Young Global Health Program Designed to Produce Real Outcomes

Program Highlight: The Ghana-Michigan Collaborative Health Alliance for Reshaping Training, Education & Research (CHARTER), funded with a two-year grant from the Bill & Melinda Gates Foundation.

CHARTER Focus: strengthen human resource information systems, enhance and expand health professional and research training, and improve capacity to evaluate the impact of selective human resource policies on the performance, retention and satisfaction of health workers throughout the country.

CHARTER Challenge: design an evidence-based roadmap for academic government collaborative interventions that will strengthen the training and deployment of human resources for health in Ghana.

Although many of the CUGH’s 49 member institutions have long offered courses in global health and been engaged in partnerships with universities in developing countries, formal, institutionalized programs in global health are relatively new. One example of this is the University of Michigan’s Center for Global Health.

“The dream being realized is that this young program will have real outcomes to improve health of populations,” says Sofia Merajver, MD, PhD, Professor of Internal Medicine who is the director of the Center. “My early experiences in global cancer research and education in Africa and the Middle East and Latin America taught me that the outcomes of global health care depend on a constellation of variables, but access and resource-appropriate implementation science are crucial to achieving equity.”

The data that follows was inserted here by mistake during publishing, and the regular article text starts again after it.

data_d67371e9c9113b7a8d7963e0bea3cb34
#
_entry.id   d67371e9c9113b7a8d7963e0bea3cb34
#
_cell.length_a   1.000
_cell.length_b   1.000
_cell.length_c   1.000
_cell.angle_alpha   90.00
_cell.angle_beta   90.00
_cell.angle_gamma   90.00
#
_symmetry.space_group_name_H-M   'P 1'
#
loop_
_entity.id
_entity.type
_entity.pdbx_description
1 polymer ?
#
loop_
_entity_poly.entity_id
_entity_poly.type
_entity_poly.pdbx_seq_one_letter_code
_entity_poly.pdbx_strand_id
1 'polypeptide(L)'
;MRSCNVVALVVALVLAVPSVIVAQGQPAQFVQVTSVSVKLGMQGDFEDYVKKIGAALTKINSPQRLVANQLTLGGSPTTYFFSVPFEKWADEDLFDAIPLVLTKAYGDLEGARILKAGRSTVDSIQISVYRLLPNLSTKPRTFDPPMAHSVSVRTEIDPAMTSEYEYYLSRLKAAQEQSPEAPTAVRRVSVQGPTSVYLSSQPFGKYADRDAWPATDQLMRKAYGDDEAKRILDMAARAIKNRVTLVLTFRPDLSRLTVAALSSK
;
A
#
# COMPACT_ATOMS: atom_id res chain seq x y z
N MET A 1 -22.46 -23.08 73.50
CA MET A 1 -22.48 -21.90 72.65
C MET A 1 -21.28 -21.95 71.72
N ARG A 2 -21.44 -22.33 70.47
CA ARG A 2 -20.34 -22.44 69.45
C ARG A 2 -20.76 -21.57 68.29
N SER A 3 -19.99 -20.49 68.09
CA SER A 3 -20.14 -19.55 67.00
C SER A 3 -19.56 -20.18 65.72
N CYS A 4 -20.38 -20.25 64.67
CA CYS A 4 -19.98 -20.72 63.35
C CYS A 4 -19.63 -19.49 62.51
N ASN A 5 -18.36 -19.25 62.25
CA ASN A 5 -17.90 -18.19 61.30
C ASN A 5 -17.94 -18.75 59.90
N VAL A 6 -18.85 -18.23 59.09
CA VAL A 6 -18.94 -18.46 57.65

In fact, a mission of the University of Michigan Center for Global Health (UM CGH) is to use multidisciplinary science in the service to global health equity, Another defining characteristic of the Center is engagement. The affiliated faculty attempt to address global environmental issues, global warming, infectious and chronic disease, health systems strengthening and social determinants of health, all with a multi-disciplinary approach, and with a view to establishing projects on the ground that will evolve to serve long-term commitments in equal partnerships.

“Since the inception of the Center for Global Health two years ago, there has been tremendous interest from students,” says Dr. Merajver. “The Center works to synergize projects that have a broad base of disciplines involved, drawing faculty and students from all corners of the University. We currently have over 200 faculty and student associates and are growing every week. Moving forward we want to expand UM CGH engagements with other CUGH members and to help formulate CUGH strategies around our foci areas.”

The Center has four strategic objectives: 1) Catalyze campus and national discussion on the evidence base for improving global health; 2) Promote innovative and interdisciplinary global health research and action; 3) Nurture and develop new scientists focused on global health research and action; and, 4) Build capacity for research for health in the Global South.